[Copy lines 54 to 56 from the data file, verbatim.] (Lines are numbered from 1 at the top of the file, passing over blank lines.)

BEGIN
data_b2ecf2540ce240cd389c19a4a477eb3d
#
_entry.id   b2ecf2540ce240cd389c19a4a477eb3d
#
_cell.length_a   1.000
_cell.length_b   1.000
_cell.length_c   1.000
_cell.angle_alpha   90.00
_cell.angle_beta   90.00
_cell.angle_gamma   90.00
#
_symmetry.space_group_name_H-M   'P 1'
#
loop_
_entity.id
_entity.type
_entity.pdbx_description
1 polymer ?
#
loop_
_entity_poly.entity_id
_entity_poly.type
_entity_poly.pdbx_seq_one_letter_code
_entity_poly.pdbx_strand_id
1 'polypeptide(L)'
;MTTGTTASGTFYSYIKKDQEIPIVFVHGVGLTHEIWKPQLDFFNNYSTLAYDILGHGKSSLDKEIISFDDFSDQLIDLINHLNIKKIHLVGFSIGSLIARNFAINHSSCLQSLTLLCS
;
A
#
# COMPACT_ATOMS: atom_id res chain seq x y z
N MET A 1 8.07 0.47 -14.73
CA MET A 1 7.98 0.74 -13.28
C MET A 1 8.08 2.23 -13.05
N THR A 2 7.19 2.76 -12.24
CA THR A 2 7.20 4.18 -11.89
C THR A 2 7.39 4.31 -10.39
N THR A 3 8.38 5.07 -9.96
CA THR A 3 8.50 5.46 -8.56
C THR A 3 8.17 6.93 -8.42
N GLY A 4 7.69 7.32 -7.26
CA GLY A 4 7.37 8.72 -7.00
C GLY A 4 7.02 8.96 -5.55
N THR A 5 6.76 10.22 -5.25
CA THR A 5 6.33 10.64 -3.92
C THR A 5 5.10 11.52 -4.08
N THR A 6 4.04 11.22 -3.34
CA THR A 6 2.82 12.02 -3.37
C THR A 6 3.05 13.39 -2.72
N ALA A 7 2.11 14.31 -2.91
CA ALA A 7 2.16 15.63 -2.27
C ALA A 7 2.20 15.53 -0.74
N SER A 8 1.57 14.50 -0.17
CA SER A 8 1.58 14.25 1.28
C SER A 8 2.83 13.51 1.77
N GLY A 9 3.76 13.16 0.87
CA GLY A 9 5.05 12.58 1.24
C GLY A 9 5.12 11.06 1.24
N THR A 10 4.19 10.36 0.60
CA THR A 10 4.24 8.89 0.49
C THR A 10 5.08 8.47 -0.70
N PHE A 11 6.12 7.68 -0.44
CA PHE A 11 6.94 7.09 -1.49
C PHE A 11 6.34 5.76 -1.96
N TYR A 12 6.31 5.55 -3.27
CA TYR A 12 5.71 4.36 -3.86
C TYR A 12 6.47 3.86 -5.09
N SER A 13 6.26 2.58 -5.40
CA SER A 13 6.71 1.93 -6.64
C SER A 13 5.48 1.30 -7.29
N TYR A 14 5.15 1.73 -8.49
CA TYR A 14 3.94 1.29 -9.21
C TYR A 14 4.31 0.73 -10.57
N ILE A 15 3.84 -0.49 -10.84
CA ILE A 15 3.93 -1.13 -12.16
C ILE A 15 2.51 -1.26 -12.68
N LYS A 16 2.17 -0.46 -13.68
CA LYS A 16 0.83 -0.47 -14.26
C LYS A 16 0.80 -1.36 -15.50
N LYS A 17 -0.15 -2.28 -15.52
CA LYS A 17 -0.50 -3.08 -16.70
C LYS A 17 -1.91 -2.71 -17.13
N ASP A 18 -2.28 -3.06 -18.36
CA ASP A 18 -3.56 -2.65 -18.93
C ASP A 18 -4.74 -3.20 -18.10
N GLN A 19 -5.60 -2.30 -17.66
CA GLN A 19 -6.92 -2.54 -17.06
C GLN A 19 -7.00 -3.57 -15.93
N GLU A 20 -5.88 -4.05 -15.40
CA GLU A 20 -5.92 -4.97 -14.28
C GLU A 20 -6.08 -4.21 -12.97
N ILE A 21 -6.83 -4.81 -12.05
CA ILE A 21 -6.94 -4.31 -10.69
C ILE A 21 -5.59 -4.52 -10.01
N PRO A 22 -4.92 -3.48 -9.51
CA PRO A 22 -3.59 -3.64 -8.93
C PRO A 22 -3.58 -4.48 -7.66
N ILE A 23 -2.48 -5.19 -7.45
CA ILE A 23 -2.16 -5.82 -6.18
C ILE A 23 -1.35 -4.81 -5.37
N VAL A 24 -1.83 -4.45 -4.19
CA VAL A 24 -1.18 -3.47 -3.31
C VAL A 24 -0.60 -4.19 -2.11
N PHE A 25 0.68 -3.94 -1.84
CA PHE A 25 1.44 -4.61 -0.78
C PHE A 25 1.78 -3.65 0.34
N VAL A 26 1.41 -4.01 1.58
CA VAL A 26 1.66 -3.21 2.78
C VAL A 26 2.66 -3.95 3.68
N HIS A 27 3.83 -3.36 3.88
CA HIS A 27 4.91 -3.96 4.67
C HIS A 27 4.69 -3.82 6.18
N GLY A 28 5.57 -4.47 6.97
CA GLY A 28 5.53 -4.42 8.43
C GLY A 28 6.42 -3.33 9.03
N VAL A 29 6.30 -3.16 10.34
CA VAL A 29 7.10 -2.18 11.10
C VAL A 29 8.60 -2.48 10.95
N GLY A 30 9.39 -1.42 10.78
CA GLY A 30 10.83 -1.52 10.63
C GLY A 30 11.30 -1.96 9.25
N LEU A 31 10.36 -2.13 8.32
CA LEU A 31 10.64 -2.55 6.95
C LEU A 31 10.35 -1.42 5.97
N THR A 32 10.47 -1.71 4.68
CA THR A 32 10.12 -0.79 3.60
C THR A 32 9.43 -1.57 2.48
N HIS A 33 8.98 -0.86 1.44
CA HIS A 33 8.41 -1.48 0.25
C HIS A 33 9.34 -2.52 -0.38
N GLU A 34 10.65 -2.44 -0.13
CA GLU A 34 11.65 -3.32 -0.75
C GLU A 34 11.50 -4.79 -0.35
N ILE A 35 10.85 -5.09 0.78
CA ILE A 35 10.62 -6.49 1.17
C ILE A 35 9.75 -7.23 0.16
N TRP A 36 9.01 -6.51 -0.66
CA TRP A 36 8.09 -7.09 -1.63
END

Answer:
C SER A 8 2.83 13.51 1.77
N GLY A 9 3.76 13.16 0.87
CA GLY A 9 5.05 12.58 1.24